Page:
Print this article

Family Offices: Property's Rise In Asset Allocation

Daniel Austin

1 November 2019

Specialist property finance firm  has executed around £2 billion ($2.59 billion) of real estate deals, with family offices making up the majority of its investors. The firm's CEO and co-founder Daniel Austin discusses here, citing some useful data, where real estate fits into family office investment decisions, given that more than half of them expect a global recession by the end of 2020. He also outlines what is behind certain property sub-sectors seeing the most activity.

The trend among family offices remains allocating more, rather than less, into alternatives, which currently make up around 40 per cent of their investments. Austin suggests that MFOs and FOs globally are "evolving their strategies" to increase their diversification in a downturn, with property and private equity leading the interest.

This article is part of a series examining trends in the family offices sector around the world. To see a recent overview of issues, click here. 

The editors of this news service are pleased to share these views; to respond, readers should email tom.burroughes@wealthbriefing.com or jackie.bennion@clearviewpublishing.com

Following market volatility at the end of last year and a challenging beginning to this year, family offices and HNWs are preparing for further dislocation in financial markets as global economic concerns mount. Given this backdrop, they are evolving their strategies, focusing on more secure income yielding assets and also diversifying their investment options, in particular looking at alternative investment areas, such as private equity, gold and also real estate, which is still considered a bedrock asset for wealth creation and preservation.

According to a recent survey of some 360 family offices by UBS, the Swiss bank, and Campden Wealth, a data provider, 55 per cent of family offices expected the global economy to sink into a recession before the end of 2020. Already many family offices have been re-positioning their investments, with alternative investments making up around 40 per cent of their holdings, a significantly higher share than traditionally found on public pension funds.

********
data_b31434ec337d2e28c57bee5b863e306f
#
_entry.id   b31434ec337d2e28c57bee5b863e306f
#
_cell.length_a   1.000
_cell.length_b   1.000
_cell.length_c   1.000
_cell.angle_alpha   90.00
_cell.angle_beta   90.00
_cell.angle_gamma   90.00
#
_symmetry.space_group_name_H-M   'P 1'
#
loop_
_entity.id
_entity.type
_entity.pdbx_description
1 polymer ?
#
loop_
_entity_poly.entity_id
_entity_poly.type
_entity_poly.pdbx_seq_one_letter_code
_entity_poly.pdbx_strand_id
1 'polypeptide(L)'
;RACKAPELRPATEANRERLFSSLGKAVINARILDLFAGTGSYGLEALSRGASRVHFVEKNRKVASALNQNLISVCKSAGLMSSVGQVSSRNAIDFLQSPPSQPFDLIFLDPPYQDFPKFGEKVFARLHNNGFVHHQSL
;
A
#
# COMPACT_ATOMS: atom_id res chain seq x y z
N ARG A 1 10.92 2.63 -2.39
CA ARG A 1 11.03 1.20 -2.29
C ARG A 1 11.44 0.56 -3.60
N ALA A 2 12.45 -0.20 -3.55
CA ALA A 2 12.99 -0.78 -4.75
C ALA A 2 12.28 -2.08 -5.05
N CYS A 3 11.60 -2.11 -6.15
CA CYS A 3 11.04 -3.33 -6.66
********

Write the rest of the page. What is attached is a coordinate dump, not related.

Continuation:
Allocations to alternatives are set to increase even further. For example, close to 40 per cent of respondents said they anticipated a rise in direct private equity investments in 2020 and a net 28 per cent expected to increase their exposure via private equity funds. The appeal of gold has also risen with a net 12 per cent expecting to increase their allocation to the precious metal next year. However, hedge funds, due largely to poor performance and high fees, have continued to struggle to win new adherents among family offices, with allocations to hedge funds having been reduced for the past five years.

Probably the asset class that looks likely to benefit most, after private equity, from this strategy overhaul by family offices is property. Certainly for the UK, property assets look relatively inexpensive to overseas investors, given the weakness of the pound, which is helping to drive interest. A net 16 per cent aim to raise direct property holdings in 2020. According to the Knight Frank’s Wealth Report, property investment is increasing globally, with North American family offices having the largest exposure to property (57 per cent) and multi-family offices (66 per cent), most interested in diversifying their assets into real estate.

From our experience of working with family offices, it’s clear that a number are hiring more property investment professionals to manage the size and increasing complexity of the real estate portfolios they have been building up. With regard to the various property sub-sectors that are popular among family offices, below we have listed where we see the most interest and investment activity.

Mixed-use developments and retail parks remain attractive